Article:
It continues to be a season of good news and change at St. Mary’s, and that was no different with today’s news.
For the first time since tumbling into League One and entering administration in 2009, Southampton has posted a profit, and a mighty one at that.
In today’s world, any club in the green is doing a fantastic job, but Saints managed to bank a $46.7 million profit in 2014 according to the Daily Mail, likely in part due to their summer’s firesale of players like Adam Lallana, Dejan Lovren, Luke Shaw, Calum Chambers, and Rickie Lambert. Many believed the sale foreshadowed a dark downturn for the club after last season’s successes, but instead they have maintained a surprisingly strong league position all season, while many of the players they sold are struggling at their new clubs.
The late German businessman Markus Liebherr was the man to save Southampton during the ill-fated 2009 season, and his daughter Katharina has taken over since Liebherr’s death the next year. According to the BBC, Katharina has stamped her stellar fiscal marks by giving the board permission to reinvest the spectacular transfer profit of last season during the upcoming summer window.
Much of the credit for the club’s success this season must fall on the ownership, which weathered not only the player exodus but a managerial change as well, plus a Morgan Schneiderlin saga that appeared to reflect the club as crumbling mere weeks into the season. Instead, the club picked a positive Dutchman in Ronald Koeman that has led the way towards a shot at playing in Europe despite the offseason changes. They also took the nearly $134 million in total transfer income and found players like Saido Mane, Dusan Tadic, Fraser Forster, and Graziano Pelle who cost a fraction of those they sold and have acclimated to the Premier League style with ease.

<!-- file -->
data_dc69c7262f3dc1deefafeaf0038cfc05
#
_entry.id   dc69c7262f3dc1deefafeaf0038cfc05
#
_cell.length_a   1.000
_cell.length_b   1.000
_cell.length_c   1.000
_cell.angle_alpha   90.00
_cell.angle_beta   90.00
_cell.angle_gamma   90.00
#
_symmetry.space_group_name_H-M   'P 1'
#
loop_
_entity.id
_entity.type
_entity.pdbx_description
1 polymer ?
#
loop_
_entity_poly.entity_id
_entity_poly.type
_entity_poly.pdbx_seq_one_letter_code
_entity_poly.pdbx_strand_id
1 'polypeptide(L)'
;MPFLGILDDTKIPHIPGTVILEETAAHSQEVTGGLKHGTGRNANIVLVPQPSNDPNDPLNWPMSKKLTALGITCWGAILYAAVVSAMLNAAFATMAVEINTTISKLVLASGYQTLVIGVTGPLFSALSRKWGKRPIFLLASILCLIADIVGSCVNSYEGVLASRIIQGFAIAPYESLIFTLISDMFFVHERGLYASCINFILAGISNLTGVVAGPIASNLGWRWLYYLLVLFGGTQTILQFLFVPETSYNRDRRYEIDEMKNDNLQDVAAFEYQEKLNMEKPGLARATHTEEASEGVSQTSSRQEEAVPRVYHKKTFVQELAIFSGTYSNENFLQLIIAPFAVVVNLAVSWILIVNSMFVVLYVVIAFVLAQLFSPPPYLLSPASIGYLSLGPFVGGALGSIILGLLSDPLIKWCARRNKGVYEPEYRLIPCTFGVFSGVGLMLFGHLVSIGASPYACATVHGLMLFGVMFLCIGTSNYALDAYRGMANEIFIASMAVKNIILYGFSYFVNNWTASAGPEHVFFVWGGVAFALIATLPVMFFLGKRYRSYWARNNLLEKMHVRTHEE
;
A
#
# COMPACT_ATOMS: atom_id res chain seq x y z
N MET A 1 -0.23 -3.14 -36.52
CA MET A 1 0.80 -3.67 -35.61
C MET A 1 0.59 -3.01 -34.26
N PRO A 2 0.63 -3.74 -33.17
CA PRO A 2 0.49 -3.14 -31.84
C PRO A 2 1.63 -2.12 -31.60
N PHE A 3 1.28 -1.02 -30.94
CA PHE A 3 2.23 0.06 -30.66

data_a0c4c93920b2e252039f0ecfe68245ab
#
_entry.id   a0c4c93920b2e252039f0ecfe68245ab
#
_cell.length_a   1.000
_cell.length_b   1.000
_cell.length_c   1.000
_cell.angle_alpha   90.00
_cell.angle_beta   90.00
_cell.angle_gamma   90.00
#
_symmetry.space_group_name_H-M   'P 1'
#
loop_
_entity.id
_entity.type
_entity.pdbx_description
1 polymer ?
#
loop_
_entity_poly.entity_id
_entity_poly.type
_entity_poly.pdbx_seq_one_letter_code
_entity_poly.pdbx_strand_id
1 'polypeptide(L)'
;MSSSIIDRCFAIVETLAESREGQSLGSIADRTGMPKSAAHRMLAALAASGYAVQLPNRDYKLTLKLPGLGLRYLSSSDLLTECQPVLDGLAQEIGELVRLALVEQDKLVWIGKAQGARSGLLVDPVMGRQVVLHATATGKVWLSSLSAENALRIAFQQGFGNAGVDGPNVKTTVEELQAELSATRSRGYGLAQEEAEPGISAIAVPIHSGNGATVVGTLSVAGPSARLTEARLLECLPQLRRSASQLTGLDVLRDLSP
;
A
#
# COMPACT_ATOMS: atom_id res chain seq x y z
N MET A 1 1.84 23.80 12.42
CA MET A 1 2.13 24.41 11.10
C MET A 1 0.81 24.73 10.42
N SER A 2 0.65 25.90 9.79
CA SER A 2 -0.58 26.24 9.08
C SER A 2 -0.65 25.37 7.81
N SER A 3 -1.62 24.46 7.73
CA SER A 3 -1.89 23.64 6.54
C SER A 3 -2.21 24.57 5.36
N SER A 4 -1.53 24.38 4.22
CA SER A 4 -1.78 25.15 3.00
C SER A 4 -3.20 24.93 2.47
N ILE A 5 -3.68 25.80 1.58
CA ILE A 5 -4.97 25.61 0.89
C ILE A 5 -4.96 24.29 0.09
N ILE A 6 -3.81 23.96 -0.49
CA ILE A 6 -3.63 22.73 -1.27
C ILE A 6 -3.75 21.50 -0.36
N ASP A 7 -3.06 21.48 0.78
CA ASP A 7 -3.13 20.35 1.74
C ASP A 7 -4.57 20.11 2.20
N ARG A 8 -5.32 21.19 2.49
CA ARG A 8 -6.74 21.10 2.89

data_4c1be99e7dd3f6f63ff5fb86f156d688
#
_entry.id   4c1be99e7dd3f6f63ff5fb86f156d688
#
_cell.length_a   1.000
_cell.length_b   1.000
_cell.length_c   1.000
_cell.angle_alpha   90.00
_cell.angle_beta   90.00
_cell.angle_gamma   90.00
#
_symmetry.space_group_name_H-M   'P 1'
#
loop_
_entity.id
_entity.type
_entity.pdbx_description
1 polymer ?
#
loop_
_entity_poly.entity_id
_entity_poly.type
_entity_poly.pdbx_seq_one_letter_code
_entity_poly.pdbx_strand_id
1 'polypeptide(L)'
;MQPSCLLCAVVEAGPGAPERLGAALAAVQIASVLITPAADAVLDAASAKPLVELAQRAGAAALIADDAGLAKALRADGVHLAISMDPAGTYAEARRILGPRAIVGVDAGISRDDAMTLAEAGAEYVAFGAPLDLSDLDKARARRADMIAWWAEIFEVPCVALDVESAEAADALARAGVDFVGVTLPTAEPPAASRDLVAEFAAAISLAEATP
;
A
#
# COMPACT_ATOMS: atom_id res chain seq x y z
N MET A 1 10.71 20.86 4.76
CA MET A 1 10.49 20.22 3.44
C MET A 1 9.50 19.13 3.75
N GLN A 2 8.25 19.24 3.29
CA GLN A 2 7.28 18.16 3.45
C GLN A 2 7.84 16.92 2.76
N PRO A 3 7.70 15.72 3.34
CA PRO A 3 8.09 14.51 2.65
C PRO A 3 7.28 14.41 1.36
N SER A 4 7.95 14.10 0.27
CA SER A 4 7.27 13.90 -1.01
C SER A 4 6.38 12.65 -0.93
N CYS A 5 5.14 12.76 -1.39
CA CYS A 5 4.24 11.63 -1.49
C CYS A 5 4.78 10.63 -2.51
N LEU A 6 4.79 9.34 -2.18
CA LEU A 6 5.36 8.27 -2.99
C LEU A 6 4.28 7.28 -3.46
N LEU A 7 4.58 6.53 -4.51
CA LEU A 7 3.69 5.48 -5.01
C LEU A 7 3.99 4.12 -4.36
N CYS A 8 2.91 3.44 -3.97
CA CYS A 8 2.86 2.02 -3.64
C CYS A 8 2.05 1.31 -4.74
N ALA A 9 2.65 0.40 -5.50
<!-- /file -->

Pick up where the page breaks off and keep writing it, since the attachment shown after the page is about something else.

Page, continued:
The financial records also show that Katharina Liebherr injected $30 million of her own money into the club as a loan, using it to pay off an older “payday loan” to Vibrac, a company designed to give big businesses high-risk loans. Her commitment to the club was echoed by CEO Gareth Rodgers, who told the Mail:
‘There was an opportunity to clear the entire debt of the football club [with the player transfers] and taking out money that had been put in, but Katharina didn’t do that,” Rogers said. “Instead she allowed us to re-invest all of the money, either in fees or contracts.”
The new profit also allows the club much more freedom this summer, whether they ultimately decide to spend or not, meaning the sale of Southampton’s best players aren’t a financial necessity this summer, Rodgers said. While it’s possible that Schneiderlin, Nathaniel Clyne, or other stars do eventually leave, it reportedly won’t be for financial reasons.